In State of the State speech, Hochul vows to bring New York out of pandemic darkness
New York Governor Kathy Hochul delivered her first State of the State speech Wednesday to a strictly limited audience with the pall of the pandemic casting a shadow over the proceedings. But Hochul remained upbeat, pledging to lead New York out of the pandemic.
Hochul spoke to a subdued audience of 50 or so lawmakers, aides and pool reporters in the cavernous Assembly chamber.
The governor has been dealing in recent days with a record-breaking spike in positivity rates for the virus and a fraying society. She said she will be laser-focused on keeping kids in school, businesses open and keeping New Yorkers' lives as normal as possible.
“This is not a moment of despair, but a moment of great possibility,” Hochul said. “If we make the right choices, right now, it will end.”
The influence of the pandemic was also felt outside the Capitol, where several hundred people opposed to vaccinations rallied, saying COVID-related mandates are impinging on their freedoms. Entry into to the Capitol was limited to vaccinated individuals, or those who could produce a negative COVID test, so most of the protesters were not allowed in. Access to the upper floors of the building, where Hochul gave her speech, was also restricted to those who worked there.
Hochul outlined an ambitious array of programs that she said will help bring the state and its pandemic-ravaged economy back. Among them is a $10 billion multiyear plan to support health care workers, including $4 billion in wage increases and bonuses.
She also proposed a $1 billion property tax rebate, the acceleration of a phased-in middle class tax cut and tax breaks for small businesses.
The state is flush with cash due to higher-than-projected sales tax and other revenues and federal aid packages approved over the past two years. Those funds will allow the state to complete numerous infrastructure projects, including the third track project on the Long Island Railroad.
Hochul also pledged to “reverse the damage” of urban expressways that have divided neighborhoods for decades, including Buffalo’s Kensington Expressway and Rochester’s Inner Loop.
Hochul also vowed to get back the 300,000 New Yorkers who have moved out of the state during the pandemic, the steepest decline in population of any state in the nation, which she calls an “alarm bell that cannot be ignored.”
Hochul is the first woman to give a State of the State address in New York. She replaced former Governor Andrew Cuomo, who resigned in disgrace after numerous scandals, including allegations of sexual harassment and overseeing a toxic, bullying workplace.
Hochul did not mention her predecessor by name, but she pledged a new era where lawmakers share success, find common ground and fight not for political turf, but for the interests of the people of the state.
“The days of the governor of New York and the mayor of New York City wasting time on petty rivalries are over,” Hochul declared.
Cuomo frequently picked fights with former New York City Mayor Bill de Blasio.
The governor also promised to address the state’s numerous ethics controversies, and said she will replace the politically weighted Joint Commission on Public Ethics, or JCOPE, with a rotating board of law school deans. And she outlined a previously announced proposal to limit statewide elected officials to just two four-year terms. Her predecessor, Cuomo, had intended to run for a fourth term before he left office in August.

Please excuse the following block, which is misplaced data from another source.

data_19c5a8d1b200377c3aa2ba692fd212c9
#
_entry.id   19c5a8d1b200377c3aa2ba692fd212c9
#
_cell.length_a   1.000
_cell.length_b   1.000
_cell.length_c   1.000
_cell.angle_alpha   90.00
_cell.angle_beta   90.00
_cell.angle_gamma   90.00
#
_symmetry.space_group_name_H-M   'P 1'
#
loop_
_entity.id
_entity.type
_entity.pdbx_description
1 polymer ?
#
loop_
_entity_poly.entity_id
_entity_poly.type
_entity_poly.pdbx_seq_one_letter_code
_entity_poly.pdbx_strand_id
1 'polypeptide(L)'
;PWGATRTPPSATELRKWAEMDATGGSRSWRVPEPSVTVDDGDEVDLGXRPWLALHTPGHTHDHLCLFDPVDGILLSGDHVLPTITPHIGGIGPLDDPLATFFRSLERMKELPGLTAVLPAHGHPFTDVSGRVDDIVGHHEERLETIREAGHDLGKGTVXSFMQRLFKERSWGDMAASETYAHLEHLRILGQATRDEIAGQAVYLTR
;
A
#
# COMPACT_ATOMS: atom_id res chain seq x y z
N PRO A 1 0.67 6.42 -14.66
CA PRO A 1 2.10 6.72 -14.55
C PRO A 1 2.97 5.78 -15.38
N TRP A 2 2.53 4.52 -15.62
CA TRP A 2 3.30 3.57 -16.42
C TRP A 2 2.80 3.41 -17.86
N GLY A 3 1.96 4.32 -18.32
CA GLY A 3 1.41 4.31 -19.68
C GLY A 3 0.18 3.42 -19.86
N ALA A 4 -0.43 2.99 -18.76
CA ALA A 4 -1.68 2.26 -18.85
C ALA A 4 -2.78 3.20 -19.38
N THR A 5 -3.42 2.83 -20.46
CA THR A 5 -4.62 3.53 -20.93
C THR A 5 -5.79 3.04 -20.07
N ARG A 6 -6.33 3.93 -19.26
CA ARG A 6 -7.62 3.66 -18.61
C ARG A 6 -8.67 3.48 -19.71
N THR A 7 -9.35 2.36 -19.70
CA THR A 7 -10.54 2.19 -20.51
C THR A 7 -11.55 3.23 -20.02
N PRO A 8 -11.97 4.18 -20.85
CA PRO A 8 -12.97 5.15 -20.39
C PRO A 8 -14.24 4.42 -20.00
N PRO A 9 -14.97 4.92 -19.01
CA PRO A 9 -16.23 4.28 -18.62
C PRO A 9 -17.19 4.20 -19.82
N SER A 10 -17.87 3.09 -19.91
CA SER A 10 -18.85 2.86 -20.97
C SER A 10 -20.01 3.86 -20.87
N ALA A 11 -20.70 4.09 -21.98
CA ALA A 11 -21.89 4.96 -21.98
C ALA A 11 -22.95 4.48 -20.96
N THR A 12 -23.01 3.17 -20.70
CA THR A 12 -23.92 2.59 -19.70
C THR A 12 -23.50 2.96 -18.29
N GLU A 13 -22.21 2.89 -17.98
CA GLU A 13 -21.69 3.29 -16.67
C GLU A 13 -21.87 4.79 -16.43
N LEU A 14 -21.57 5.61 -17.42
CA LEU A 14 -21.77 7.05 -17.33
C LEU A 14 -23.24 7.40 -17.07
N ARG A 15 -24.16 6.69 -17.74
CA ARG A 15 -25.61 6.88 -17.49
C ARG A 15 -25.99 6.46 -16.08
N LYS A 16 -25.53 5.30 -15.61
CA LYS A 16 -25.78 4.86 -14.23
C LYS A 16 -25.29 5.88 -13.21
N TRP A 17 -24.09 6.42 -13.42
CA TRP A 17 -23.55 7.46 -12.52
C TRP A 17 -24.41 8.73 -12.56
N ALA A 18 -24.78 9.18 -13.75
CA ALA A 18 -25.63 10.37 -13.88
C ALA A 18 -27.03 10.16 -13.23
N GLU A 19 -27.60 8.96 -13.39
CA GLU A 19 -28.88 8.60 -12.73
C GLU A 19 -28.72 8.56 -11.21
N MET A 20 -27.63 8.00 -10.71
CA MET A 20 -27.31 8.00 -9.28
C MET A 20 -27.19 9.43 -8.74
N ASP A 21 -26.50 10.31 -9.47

“Those of us in power cannot continue to cling to it,” she said.
Hochul also addressed the state’s rising crime rate and what she said is the “very real uptick in gun violence,” and she pledged to double down on implementing anti-gun violence programs like tracing and better monitoring of social media.
In an accompanying 200-page book outlining her priorities, the governor backed what’s known as clean slate legislation, a measure favored by progressives in her party that would seal conviction records once a person has served their time for the crime they committed. She made no mention of any changes to the state’s bail reform laws, which critics say have contributed to higher crime rates.
Senate Majority Leader Andrea Stewart-Cousins, like Hochul, is a Democrat. She said she looks forward to a collaborative relationship with the governor. Stewart-Cousins said data on the law, which ended most forms of cash bail, is just now being collected, and she’d rather wait before making changes.
“We want criminals to be punished,” Stewart-Cousins said. “But I do not want our system of justice to be dependent on whether or not you can buy yourself out.”
Republicans, who are in the minority in the Legislature, said preliminary data shows there were 3,500 additional crimes committed because some of those released without bail broke the law again. Senate GOP Leader Robert Ortt said that’s too high a price to pay to be “more woke.” He said he disagrees with opponents who he said view it as “you’ve got to break few eggs if you’re going to make an omelet.”
“I don’t see it that way,” Ortt said.
Senator Ortt said he is pleased, though, that the governor is backing term limits, and he said he hopes the Democrats in the Legislature will follow through.
Unlike in previous years, the governor’s address was not punctuated by applause — or even the rare heckler. There was one proposal, though, that led to some low chuckles of appreciation.
Hochul — announcing aid for the state’s battered restaurant industry, including tax credits for outdoor heaters and other pandemic-related purchases — said she’ll push to make permanent a temporary law from earlier in the pandemic that allowed patrons to order alcohol to go.
“Cheers, New York,” Hochul said.